The world is burning thanks to wildfires: This map shows it
So the world is on fire.
Normally, with this kind of statement, we then like to segue into the political situation, racism, sexism, or the various ways that different CBS Star Trek properties have let us down over the years.
But this time the actual world is on fire.
According to the California Department of Forestry and Fire Protection (CAL FIRE) 3.47 million acres have burned across California to date, with 25 total fatalities and 6,187 structures destroyed.
Satellite observations from the European Centre for Medium-Range Weather Forecasts found that smoke from the wildfires has spread over the Atlantic Ocean and reached Britain and parts of Northern Europe.
The fires have spread into Washington and Oregon, and smoke advisories have been issued due to the intensity of the smoke spreading across the northern United States.
Between July 15 and 22, 2019, the online monitoring platform Global Forest Watch Fires issued 782,366 worldwide Fire Alerts via email. Most of the alerts sent over the seven-day period were sent to subscribers in Russia (178,484), the Democratic Republic of the Congo (136,087), Angola (109,512), and Zambia (52,801).
That sounds really bad. Can it get worse?
Of course it can get worse!
This is 2020, which is what the Mayan calendar thought 2012 would shape up to be!
NASA used ECOsystem Spaceborne Thermal Radiometer Experiment on Space Station (ECOSTRESS) to image the fires, including the El Dorado fire near Yucaipa and the Valley Fire in Japatul Valley.
That sounds fancy!
ECOSTRESS is an ongoing scientific experiment, operated by NASA’s Jet Propulsion Laboratory, that relies on a radiometer strapped to the International Space Station to measure plant temperatures growing in crucial locations across the globe over the course of a solar year.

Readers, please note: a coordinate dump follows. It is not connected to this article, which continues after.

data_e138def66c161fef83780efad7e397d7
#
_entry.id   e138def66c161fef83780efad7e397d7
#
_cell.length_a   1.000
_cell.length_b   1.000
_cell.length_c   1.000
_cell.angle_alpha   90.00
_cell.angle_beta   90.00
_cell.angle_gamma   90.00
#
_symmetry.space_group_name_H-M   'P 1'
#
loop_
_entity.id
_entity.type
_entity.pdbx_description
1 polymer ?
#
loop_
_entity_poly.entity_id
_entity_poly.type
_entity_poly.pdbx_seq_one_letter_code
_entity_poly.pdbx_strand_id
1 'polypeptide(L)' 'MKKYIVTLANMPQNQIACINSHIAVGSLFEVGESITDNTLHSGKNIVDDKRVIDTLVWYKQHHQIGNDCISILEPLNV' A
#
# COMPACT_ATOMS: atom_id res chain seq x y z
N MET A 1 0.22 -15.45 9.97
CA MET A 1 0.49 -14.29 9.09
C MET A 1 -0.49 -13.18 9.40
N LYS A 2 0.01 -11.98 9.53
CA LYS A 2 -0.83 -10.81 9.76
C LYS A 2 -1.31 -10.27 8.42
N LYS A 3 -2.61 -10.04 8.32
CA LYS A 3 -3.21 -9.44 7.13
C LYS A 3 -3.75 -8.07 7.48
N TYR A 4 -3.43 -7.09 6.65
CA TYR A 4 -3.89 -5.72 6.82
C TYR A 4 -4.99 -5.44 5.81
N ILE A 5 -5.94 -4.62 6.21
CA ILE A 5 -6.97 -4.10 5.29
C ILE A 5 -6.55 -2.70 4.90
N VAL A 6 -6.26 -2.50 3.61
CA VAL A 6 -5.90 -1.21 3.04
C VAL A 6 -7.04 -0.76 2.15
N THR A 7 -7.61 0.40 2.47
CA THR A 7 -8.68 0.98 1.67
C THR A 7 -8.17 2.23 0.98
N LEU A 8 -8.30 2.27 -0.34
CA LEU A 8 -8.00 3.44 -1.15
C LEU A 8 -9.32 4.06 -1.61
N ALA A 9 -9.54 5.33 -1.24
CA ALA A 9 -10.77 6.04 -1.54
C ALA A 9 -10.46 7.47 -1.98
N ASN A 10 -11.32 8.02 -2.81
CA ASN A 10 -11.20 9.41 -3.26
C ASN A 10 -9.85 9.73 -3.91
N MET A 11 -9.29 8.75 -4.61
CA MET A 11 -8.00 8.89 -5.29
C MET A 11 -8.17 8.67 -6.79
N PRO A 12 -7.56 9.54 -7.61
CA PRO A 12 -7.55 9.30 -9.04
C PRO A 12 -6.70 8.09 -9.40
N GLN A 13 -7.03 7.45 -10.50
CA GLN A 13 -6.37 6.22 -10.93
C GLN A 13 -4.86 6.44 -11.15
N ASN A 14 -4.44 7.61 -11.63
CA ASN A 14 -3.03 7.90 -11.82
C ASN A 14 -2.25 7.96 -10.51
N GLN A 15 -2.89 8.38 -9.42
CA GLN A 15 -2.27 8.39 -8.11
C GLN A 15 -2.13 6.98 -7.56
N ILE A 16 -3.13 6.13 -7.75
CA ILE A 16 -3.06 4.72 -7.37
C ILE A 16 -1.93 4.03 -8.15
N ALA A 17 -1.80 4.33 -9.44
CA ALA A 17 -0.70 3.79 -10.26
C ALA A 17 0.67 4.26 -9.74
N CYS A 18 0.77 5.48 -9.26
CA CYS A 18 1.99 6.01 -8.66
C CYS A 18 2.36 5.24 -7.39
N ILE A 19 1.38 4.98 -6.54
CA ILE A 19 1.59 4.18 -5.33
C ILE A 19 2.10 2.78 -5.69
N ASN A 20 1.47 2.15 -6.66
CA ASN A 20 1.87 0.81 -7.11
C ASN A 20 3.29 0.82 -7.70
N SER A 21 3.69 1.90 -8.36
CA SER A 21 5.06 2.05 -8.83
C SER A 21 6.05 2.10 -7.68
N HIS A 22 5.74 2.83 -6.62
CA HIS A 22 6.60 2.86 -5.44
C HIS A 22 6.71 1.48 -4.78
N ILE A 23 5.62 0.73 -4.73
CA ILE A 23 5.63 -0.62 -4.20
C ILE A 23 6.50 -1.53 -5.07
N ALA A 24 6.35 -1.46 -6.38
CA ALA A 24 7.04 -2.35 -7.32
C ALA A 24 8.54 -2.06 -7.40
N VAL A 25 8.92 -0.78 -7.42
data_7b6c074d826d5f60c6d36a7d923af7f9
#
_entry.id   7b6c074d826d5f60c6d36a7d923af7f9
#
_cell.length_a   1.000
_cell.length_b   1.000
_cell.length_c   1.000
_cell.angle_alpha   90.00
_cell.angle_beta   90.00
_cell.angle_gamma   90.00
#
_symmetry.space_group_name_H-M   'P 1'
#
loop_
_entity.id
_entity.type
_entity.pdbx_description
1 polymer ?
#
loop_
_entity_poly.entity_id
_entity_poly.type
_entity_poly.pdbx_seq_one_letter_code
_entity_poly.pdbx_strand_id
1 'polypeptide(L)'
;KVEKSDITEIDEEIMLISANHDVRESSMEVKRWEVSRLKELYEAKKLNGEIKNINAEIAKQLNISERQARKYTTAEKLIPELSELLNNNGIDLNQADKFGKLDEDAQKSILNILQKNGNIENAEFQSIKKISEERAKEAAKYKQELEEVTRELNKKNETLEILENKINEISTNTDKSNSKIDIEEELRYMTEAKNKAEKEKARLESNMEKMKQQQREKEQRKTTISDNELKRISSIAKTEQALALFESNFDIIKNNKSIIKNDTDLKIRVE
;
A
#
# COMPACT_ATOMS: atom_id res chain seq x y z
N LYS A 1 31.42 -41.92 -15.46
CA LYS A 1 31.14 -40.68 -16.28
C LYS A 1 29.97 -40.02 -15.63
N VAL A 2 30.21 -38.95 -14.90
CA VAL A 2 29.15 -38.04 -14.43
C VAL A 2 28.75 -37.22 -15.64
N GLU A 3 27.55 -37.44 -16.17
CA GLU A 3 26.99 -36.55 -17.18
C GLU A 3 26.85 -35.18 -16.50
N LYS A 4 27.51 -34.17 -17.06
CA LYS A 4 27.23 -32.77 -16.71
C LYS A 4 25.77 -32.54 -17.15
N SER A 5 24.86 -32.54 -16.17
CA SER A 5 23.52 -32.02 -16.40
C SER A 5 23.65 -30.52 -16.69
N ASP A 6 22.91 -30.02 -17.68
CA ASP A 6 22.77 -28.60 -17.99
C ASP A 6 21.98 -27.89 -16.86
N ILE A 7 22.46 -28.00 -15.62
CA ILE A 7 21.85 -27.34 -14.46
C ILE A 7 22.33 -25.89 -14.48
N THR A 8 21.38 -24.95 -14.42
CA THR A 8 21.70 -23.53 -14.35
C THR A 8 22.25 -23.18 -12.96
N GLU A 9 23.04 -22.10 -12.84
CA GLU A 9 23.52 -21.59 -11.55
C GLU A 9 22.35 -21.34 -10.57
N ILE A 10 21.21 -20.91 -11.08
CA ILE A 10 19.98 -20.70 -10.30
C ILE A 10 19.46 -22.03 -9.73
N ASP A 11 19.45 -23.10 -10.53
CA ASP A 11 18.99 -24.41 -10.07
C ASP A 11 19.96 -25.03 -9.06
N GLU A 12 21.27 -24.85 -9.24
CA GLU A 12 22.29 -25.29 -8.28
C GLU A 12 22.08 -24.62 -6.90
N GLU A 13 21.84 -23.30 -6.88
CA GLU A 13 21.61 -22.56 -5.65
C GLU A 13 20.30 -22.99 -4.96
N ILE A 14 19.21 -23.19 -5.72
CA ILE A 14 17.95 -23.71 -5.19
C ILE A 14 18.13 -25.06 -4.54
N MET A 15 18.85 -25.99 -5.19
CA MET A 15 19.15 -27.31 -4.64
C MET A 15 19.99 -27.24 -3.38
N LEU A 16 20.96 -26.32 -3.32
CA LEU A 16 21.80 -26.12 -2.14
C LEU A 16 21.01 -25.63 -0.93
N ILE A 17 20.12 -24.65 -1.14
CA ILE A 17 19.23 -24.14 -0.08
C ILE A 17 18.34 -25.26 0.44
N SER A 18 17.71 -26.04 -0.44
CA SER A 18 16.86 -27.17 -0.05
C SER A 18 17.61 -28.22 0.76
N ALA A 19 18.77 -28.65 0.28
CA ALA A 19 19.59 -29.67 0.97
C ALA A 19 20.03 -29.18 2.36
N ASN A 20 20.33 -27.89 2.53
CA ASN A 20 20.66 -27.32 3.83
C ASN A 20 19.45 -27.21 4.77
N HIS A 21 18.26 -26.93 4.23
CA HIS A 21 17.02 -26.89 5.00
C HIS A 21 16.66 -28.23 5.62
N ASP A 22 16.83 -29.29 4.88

Okay, thank you for the explainer. Back to the world burning.
On September 6, NASA measured California wildfire temperatures with ECOSTRESS and found the images of the El Dorado fire and Valley Fire exhibited multiple concentrated areas of surface temperatures greater than 375 degrees Fahrenheit.
That sounds like a very red map.
In a statement, NASA said the high-temperature regions were “likely” where the active fires were taking place. “The surrounding areas show abnormally warm middle-of-the-night background surface temperatures (orange) due to the ongoing heat wave.”
The Oregon and California wildfires have been so immense they are capable of viewing from space, and have resulted in incredible images from the National Oceanic and Atmospheric Administration (NOAA) and NASA satellites, exhibiting the scale of devastation.
How can I follow this further?
If you live in the area and are looking for updates, CAL FIRE and Ready.gov provide up-to-date resources. FEMA also provides instructional information on preparing for wildfires.
To learn more about the maps described above, NASA’s Fire Information for Resource Management System (FIRMS) provides active fire data from NASA’s Moderate Resolution Imaging Spectroradiometer (MODIS) and Visible Infrared Imaging Radiometer Suite (VIIRS) instruments within approximately three hours of satellite observation.
Sensors situated on observation satellites and FIRMS offer wildfire information 24/7 to anyone, at any place in the world.